In his short second chapter, “Geography, Topography, and Power,” Lavelle approaches how geography intersected with political interests. He examines topography from the perspective of politics, rather than the more traditional and narrow focus on practical aspects of place and location that we often find in studies of medieval warfare. Lavelle shows how space and location influenced political and military opposition (and responses to opposition) in ways beyond the tactical.

Chapter 3, “Contesting Authority in ‘Public’ Space,” considers how those contesting legitimate authority could use recognized public spaces to enhance their own claims to legitimacy. Furthermore, the use of public space in the reaction(s) of authorities could also help to determine the perception of the “rebellious” act itself, thus public spaces played fundamental roles in the determination of licit authority. In his discussion of the use of public space, Lavelle focuses his attention on the politics of absenteeism, whereby those with rebellious intentions would voluntarily stay away from public gatherings hosted by the target of their ire. In showing that public assemblies were a major tool in the development of medieval royal authority, Lavelle shows that “the subversion of the assembly was a key means by which that authority could be subverted” (112).

Chapters 4 through 7 extend the discussion and analysis to specific types of locations. Chapter 4, “Expressing and Resisting Lordship: Land, Residence, and Rebellion,” examines how authority could be contested within the framework of lordship. Lords operated within a complicated web of cultural assumptions and assurances that could enhance or undermine their loyalty. The concept of lordly generosity rightly comes into direct focus as Lavelle shows the double-edged-sword nature of being very generous as a ruler. He uses the example of King Stephen of England and Earl Ranulf of Chester, showing that as Stephen gave more to Ranulf, Ranulf in turn demanded more to remain loyal (Machiavelli would be nodding in approval at the berating the Peterborough Chronicler gives Stephen...). He also shows the dual reality that the loss of land (or the fear of the loss of land) could mitigate potential rebellions...or kick them off.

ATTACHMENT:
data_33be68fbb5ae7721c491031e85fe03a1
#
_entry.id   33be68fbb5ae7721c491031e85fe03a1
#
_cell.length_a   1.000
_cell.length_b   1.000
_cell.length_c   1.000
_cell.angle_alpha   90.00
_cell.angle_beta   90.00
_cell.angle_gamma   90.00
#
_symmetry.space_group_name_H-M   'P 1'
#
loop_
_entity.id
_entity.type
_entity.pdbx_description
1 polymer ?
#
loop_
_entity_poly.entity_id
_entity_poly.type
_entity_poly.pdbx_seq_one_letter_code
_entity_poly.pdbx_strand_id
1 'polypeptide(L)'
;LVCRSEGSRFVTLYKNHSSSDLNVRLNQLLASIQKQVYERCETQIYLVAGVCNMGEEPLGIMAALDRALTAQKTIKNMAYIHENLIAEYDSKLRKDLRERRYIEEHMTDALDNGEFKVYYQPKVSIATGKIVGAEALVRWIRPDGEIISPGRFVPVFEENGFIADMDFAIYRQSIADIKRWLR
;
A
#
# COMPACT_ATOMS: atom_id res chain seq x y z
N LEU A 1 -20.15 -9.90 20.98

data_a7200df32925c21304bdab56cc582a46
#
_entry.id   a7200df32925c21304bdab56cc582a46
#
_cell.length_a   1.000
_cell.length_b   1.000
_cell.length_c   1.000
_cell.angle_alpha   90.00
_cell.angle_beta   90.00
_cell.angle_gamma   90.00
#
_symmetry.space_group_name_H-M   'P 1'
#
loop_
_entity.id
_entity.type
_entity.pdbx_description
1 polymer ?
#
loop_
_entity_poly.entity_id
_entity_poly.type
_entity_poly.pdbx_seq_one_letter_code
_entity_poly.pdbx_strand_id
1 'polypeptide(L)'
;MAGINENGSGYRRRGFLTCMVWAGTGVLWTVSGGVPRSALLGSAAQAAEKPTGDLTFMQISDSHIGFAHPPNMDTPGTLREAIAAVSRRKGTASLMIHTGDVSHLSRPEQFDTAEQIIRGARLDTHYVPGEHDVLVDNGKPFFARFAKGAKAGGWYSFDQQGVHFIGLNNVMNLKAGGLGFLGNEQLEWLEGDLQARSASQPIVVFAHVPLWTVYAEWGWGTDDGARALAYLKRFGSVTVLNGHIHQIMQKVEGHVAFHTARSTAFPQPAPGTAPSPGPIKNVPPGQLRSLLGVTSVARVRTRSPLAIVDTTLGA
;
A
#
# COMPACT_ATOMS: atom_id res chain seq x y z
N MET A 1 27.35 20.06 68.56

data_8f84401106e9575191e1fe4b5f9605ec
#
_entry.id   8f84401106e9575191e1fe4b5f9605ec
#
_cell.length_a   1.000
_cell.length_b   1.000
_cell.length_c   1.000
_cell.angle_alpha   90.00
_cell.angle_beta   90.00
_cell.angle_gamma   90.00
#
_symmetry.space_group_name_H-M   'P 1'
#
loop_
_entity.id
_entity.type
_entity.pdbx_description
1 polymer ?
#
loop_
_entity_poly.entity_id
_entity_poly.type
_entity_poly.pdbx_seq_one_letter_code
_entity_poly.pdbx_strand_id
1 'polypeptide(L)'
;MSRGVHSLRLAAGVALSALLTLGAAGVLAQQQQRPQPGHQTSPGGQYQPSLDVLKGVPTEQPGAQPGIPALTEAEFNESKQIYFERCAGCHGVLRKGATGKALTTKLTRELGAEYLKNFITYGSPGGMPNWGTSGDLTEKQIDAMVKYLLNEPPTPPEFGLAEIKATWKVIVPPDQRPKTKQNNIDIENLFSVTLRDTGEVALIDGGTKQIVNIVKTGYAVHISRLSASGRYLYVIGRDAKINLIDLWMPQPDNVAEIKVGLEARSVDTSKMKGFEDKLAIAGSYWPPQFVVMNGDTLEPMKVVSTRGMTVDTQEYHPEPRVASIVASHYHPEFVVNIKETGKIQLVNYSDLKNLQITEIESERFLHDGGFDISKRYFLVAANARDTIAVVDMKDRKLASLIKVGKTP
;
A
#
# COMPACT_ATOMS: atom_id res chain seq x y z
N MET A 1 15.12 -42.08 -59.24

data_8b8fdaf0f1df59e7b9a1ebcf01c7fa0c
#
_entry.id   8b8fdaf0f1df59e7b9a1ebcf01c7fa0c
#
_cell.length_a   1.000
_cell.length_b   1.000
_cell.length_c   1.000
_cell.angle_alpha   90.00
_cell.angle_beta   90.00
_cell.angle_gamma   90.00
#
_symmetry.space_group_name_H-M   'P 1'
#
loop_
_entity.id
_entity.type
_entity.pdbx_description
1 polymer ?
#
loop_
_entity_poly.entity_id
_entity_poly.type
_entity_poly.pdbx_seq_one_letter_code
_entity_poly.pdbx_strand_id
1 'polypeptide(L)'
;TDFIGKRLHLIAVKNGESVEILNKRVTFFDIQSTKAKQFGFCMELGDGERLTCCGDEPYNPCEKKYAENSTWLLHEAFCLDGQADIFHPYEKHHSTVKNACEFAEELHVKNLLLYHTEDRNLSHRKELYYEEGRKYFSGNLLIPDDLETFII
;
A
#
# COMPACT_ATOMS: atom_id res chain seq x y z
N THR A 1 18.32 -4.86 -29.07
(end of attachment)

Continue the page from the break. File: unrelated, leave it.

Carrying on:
Chapter 5, “The Wind, Rain, and Storm May Enter but the King Cannot: Fortress and Aristocratic Opposition,” looks at fortresses as focal points of opposition. Lavelle considers the various roles that fortified locations could play in resistance, including questions around the building and development of castles in one’s own lands, as well as seizing castles from one’s lord. This chapter also gives Lavelle the chance to examine the role that women--primarily wives and mothers--played in the defense of fortifications during rebellion, and he rightly demonstrates that their holding of fortresses was not nearly as exceptional as we are led to believe. Lavelle traces the intersection making private locations into a public arena and how the use of land “could be a means of conveying the importance of a dispute to an audience” (211). The castle comes to symbolize not just a military capacity for resistance (as Lavelle notes, an argument that “is about as medieval as a medievalist can get”) but also a location and structure that could heighten legitimacy and status among a group of elites who did often see themselves as primus inter pares (212).